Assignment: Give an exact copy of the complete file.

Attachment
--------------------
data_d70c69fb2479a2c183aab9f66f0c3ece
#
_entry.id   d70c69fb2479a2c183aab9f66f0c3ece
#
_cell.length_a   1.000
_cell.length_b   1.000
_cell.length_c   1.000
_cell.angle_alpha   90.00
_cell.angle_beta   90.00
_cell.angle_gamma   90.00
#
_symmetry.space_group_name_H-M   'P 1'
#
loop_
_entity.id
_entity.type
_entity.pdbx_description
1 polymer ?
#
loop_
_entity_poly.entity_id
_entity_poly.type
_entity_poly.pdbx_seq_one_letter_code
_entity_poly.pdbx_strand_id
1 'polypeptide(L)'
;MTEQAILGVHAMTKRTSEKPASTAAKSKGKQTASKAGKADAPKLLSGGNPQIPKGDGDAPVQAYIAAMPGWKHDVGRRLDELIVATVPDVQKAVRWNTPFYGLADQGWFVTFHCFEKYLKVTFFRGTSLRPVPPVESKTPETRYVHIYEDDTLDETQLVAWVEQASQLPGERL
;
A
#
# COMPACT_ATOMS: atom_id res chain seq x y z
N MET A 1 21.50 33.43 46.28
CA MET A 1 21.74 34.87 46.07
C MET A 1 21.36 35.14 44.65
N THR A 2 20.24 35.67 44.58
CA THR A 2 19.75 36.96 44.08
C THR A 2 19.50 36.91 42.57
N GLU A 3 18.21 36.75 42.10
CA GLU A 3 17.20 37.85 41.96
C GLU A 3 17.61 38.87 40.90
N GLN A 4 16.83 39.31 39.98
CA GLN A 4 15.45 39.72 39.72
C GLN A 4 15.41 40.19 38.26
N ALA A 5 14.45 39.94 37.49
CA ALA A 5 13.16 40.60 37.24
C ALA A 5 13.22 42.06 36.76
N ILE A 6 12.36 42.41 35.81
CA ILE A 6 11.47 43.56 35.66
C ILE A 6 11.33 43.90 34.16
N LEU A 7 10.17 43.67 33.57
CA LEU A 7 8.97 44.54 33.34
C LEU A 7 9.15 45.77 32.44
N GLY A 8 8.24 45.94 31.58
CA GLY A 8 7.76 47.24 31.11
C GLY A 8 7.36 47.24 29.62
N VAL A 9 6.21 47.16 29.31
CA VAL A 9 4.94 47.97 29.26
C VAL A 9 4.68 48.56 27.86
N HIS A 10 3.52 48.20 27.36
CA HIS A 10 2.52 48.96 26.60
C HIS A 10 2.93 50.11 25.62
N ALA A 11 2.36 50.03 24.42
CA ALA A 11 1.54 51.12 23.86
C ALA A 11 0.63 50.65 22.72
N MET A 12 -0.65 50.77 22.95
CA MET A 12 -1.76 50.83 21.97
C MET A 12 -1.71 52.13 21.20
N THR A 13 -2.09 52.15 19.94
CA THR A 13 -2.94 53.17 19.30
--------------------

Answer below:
data_d70c69fb2479a2c183aab9f66f0c3ece
#
_entry.id   d70c69fb2479a2c183aab9f66f0c3ece
#
_cell.length_a   1.000
_cell.length_b   1.000
_cell.length_c   1.000
_cell.angle_alpha   90.00
_cell.angle_beta   90.00
_cell.angle_gamma   90.00
#
_symmetry.space_group_name_H-M   'P 1'
#
loop_
_entity.id
_entity.type
_entity.pdbx_description
1 polymer ?
#
loop_
_entity_poly.entity_id
_entity_poly.type
_entity_poly.pdbx_seq_one_letter_code
_entity_poly.pdbx_strand_id
1 'polypeptide(L)'
;MTEQAILGVHAMTKRTSEKPASTAAKSKGKQTASKAGKADAPKLLSGGNPQIPKGDGDAPVQAYIAAMPGWKHDVGRRLDELIVATVPDVQKAVRWNTPFYGLADQGWFVTFHCFEKYLKVTFFRGTSLRPVPPVESKTPETRYVHIYEDDTLDETQLVAWVEQASQLPGERL
;
A
#
# COMPACT_ATOMS: atom_id res chain seq x y z
N MET A 1 21.50 33.43 46.28
CA MET A 1 21.74 34.87 46.07
C MET A 1 21.36 35.14 44.65
N THR A 2 20.24 35.67 44.58
CA THR A 2 19.75 36.96 44.08
C THR A 2 19.50 36.91 42.57
N GLU A 3 18.21 36.75 42.10
CA GLU A 3 17.20 37.85 41.96
C GLU A 3 17.61 38.87 40.90
N GLN A 4 16.83 39.31 39.98
CA GLN A 4 15.45 39.72 39.72
C GLN A 4 15.41 40.19 38.26
N ALA A 5 14.45 39.94 37.49
CA ALA A 5 13.16 40.60 37.24
C ALA A 5 13.22 42.06 36.76
N ILE A 6 12.36 42.41 35.81
CA ILE A 6 11.47 43.56 35.66
C ILE A 6 11.33 43.90 34.16
N LEU A 7 10.17 43.67 33.57
CA LEU A 7 8.97 44.54 33.34
C LEU A 7 9.15 45.77 32.44
N GLY A 8 8.24 45.94 31.58
CA GLY A 8 7.76 47.24 31.11
C GLY A 8 7.36 47.24 29.62
N VAL A 9 6.21 47.16 29.31
CA VAL A 9 4.94 47.97 29.26
C VAL A 9 4.68 48.56 27.86
N HIS A 10 3.52 48.20 27.36
CA HIS A 10 2.52 48.96 26.60
C HIS A 10 2.93 50.11 25.62
N ALA A 11 2.36 50.03 24.42
CA ALA A 11 1.54 51.12 23.86
C ALA A 11 0.63 50.65 22.72
N MET A 12 -0.65 50.77 22.95
CA MET A 12 -1.76 50.83 21.97
C MET A 12 -1.71 52.13 21.20
N THR A 13 -2.09 52.15 19.94
CA THR A 13 -2.94 53.17 19.30